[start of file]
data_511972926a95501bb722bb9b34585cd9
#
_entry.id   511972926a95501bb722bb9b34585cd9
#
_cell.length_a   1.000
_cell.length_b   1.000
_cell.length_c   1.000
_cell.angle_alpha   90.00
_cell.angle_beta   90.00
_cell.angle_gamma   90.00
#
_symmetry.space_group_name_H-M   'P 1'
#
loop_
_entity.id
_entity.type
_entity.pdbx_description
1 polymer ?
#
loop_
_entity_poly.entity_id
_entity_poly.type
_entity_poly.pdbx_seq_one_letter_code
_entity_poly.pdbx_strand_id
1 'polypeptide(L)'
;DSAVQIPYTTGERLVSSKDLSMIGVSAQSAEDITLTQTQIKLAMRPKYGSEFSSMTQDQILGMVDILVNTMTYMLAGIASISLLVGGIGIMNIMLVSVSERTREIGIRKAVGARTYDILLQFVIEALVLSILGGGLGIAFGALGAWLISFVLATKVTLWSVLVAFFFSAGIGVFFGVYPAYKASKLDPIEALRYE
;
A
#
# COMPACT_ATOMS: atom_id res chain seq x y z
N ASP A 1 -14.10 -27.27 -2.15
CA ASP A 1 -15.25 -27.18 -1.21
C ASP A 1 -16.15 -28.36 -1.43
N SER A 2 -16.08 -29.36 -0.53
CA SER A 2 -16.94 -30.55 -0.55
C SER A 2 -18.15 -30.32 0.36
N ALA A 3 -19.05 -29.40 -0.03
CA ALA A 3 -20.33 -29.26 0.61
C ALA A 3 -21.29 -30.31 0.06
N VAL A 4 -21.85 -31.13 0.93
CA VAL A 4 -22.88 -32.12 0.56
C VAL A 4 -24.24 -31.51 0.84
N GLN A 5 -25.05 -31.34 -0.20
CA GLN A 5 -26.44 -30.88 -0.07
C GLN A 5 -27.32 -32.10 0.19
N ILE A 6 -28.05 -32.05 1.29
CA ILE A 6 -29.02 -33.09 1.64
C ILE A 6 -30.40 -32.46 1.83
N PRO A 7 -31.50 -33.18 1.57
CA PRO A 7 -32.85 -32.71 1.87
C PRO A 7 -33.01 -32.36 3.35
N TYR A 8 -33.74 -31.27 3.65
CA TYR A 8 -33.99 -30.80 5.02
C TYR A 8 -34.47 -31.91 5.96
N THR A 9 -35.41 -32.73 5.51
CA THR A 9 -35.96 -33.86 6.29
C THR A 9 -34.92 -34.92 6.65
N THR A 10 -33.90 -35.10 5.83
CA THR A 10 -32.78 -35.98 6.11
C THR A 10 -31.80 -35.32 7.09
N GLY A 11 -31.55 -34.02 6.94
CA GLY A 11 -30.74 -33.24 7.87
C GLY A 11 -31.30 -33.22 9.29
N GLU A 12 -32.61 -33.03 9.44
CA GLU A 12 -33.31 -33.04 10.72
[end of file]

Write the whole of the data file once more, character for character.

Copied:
data_511972926a95501bb722bb9b34585cd9
#
_entry.id   511972926a95501bb722bb9b34585cd9
#
_cell.length_a   1.000
_cell.length_b   1.000
_cell.length_c   1.000
_cell.angle_alpha   90.00
_cell.angle_beta   90.00
_cell.angle_gamma   90.00
#
_symmetry.space_group_name_H-M   'P 1'
#
loop_
_entity.id
_entity.type
_entity.pdbx_description
1 polymer ?
#
loop_
_entity_poly.entity_id
_entity_poly.type
_entity_poly.pdbx_seq_one_letter_code
_entity_poly.pdbx_strand_id
1 'polypeptide(L)'
;DSAVQIPYTTGERLVSSKDLSMIGVSAQSAEDITLTQTQIKLAMRPKYGSEFSSMTQDQILGMVDILVNTMTYMLAGIASISLLVGGIGIMNIMLVSVSERTREIGIRKAVGARTYDILLQFVIEALVLSILGGGLGIAFGALGAWLISFVLATKVTLWSVLVAFFFSAGIGVFFGVYPAYKASKLDPIEALRYE
;
A
#
# COMPACT_ATOMS: atom_id res chain seq x y z
N ASP A 1 -14.10 -27.27 -2.15
CA ASP A 1 -15.25 -27.18 -1.21
C ASP A 1 -16.15 -28.36 -1.43
N SER A 2 -16.08 -29.36 -0.53
CA SER A 2 -16.94 -30.55 -0.55
C SER A 2 -18.15 -30.32 0.36
N ALA A 3 -19.05 -29.40 -0.03
CA ALA A 3 -20.33 -29.26 0.61
C ALA A 3 -21.29 -30.31 0.06
N VAL A 4 -21.85 -31.13 0.93
CA VAL A 4 -22.88 -32.12 0.56
C VAL A 4 -24.24 -31.51 0.84
N GLN A 5 -25.05 -31.34 -0.20
CA GLN A 5 -26.44 -30.88 -0.07
C GLN A 5 -27.32 -32.10 0.19
N ILE A 6 -28.05 -32.05 1.29
CA ILE A 6 -29.02 -33.09 1.64
C ILE A 6 -30.40 -32.46 1.83
N PRO A 7 -31.50 -33.18 1.57
CA PRO A 7 -32.85 -32.71 1.87
C PRO A 7 -33.01 -32.36 3.35
N TYR A 8 -33.74 -31.27 3.65
CA TYR A 8 -33.99 -30.80 5.02
C TYR A 8 -34.47 -31.91 5.96
N THR A 9 -35.41 -32.73 5.51
CA THR A 9 -35.96 -33.86 6.29
C THR A 9 -34.92 -34.92 6.65
N THR A 10 -33.90 -35.10 5.83
CA THR A 10 -32.78 -35.98 6.11
C THR A 10 -31.80 -35.32 7.09
N GLY A 11 -31.55 -34.02 6.94
CA GLY A 11 -30.74 -33.24 7.87
C GLY A 11 -31.30 -33.22 9.29
N GLU A 12 -32.61 -33.03 9.44
CA GLU A 12 -33.31 -33.04 10.72